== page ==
Dark patterns can be best described as deceptive UI/UX designs that mislead or trick users into taking unintended actions. Such deceptive maneuvers often lead to unintended purchases, subscriptions, or other services. They not only violate consumer rights but are also indicative of unfair trade practices.
Key Highlights of the Guidelines
Defined Dark Patterns
The guidelines have meticulously defined dark patterns as manipulative design tactics, including:
- False Urgency: Creating a fake sense of scarcity or popularity to influence user actions.
- Basket Sneaking: Deceptively adding items to a user's checkout without their consent.
- Confirm Shaming: Using fear or shame to sway a user's actions.
- Forced Action: Compelling users to make extra purchases or sign up for additional services to access the primary intended service.
- Subscription Trap: Making the process of subscription cancellation convoluted or hidden.
- Interface Interference: Deliberately designing the user interface to misdirect or confuse users.
- Bait and Switch: Leading users to unexpected outcomes based on their initial actions.
- Drip Pricing: Not revealing the full price upfront.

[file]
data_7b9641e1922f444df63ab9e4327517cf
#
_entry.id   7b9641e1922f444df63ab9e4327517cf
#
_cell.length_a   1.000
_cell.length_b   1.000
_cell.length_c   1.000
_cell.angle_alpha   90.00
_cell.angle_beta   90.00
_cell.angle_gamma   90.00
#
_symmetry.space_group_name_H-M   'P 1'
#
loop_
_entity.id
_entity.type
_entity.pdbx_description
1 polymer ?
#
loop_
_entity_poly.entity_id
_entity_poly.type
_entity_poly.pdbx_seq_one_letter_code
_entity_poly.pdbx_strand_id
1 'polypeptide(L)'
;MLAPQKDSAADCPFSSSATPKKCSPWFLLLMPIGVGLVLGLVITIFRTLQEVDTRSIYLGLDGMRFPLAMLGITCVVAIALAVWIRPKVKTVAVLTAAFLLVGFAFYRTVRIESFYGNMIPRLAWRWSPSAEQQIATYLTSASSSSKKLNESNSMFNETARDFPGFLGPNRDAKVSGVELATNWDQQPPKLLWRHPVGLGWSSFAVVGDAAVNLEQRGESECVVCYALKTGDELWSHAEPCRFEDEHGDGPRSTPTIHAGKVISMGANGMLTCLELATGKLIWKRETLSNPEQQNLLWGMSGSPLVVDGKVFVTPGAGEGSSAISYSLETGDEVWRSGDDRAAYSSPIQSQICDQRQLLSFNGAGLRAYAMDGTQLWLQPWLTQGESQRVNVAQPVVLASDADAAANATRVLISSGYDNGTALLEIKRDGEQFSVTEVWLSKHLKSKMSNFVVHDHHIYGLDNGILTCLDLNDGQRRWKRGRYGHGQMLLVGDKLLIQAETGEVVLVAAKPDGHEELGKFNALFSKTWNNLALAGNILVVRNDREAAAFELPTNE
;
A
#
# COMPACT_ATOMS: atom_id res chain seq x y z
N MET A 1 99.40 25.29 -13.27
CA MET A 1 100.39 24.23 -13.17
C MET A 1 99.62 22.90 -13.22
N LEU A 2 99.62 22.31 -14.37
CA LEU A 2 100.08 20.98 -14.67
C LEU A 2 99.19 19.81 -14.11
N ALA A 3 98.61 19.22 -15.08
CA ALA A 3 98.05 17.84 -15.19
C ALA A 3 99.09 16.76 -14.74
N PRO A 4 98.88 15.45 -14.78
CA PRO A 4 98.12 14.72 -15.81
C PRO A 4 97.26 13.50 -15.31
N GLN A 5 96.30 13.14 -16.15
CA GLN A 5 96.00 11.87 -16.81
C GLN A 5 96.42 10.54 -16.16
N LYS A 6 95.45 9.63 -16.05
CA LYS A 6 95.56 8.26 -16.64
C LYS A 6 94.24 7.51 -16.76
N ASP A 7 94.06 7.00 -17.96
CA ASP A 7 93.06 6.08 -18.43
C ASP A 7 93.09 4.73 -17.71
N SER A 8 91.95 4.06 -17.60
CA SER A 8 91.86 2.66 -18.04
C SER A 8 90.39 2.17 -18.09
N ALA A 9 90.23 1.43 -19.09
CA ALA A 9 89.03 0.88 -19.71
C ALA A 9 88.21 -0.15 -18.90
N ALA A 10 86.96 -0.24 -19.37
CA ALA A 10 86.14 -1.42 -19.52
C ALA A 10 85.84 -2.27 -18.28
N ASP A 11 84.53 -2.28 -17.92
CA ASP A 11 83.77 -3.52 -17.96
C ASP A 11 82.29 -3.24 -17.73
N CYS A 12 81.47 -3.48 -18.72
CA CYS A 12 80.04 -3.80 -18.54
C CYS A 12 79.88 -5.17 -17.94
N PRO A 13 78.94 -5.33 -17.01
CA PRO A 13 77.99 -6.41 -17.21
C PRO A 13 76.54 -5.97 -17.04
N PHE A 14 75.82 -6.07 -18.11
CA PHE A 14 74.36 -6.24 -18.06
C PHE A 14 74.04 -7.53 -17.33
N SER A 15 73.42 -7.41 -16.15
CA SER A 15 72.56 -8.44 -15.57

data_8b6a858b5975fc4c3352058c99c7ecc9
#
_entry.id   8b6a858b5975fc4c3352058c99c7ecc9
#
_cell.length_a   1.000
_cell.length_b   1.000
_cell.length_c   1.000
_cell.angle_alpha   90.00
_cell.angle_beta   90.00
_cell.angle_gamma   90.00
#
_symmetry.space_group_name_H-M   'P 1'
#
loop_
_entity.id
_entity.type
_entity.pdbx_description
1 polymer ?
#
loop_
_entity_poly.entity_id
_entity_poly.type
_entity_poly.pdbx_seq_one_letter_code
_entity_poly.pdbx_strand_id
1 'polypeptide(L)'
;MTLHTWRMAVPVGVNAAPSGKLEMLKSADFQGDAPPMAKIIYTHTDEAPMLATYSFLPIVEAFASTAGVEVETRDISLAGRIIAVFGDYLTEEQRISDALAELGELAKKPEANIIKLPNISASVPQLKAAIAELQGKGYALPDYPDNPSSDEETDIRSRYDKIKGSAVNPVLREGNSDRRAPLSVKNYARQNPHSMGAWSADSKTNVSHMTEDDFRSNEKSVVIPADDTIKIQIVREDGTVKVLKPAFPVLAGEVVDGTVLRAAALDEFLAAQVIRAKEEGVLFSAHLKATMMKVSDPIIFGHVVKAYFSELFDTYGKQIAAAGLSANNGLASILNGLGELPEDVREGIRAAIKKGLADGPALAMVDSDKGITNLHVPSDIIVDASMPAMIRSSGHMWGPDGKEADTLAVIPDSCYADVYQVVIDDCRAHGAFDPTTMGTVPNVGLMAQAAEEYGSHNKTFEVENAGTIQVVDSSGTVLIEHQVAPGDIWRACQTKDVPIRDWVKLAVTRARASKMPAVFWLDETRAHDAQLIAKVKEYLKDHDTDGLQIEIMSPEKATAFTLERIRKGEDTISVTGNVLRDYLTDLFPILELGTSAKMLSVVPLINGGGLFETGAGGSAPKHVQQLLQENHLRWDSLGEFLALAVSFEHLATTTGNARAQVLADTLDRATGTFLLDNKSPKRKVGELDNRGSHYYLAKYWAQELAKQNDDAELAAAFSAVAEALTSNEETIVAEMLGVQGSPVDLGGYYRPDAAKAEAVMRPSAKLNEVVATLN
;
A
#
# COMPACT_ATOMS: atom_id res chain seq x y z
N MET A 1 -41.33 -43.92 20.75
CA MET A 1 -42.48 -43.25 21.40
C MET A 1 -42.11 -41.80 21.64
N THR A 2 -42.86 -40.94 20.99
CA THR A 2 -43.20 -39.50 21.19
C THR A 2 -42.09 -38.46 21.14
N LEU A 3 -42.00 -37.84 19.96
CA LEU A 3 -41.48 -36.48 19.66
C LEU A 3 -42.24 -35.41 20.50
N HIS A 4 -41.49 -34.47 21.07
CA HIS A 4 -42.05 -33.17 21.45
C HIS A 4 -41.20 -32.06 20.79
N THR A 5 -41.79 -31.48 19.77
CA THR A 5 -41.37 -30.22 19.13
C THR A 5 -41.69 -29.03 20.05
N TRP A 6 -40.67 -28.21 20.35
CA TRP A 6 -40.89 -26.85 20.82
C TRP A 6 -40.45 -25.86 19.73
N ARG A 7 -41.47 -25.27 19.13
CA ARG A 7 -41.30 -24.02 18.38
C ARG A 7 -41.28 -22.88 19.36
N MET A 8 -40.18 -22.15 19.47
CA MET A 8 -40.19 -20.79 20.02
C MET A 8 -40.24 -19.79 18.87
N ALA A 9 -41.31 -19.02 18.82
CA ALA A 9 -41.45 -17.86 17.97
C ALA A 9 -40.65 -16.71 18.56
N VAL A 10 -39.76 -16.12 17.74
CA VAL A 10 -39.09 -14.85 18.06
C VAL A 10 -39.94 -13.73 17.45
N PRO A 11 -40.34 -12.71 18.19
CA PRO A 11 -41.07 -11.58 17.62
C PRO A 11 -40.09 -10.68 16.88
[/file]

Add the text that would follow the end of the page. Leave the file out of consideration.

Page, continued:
- Disguised Advertisement: Presenting ads in a manner that makes them appear as regular content.
- Nagging: Continuously bombarding users with repetitive requests or information, disrupting their primary task.
The guidelines strictly prohibit platforms from engaging in or promoting dark patterns.
These guidelines are applicable to all online platforms that offer goods or services within the Indian domain. This includes, but is not limited to, online retailers, service providers, advertisers, and sellers.
Objective & Legal Standing
The primary aim of these guidelines is twofold:
- Identify and Define: Clearly define what constitutes a dark pattern.
- Regulation: Provide the Ministry of Consumer Affairs with the necessary authority to take action against those indulging in such practices.
The issuance of these guidelines finds its legal foundation under section 18 (2) (l) of the Consumer Protection Act of 2019.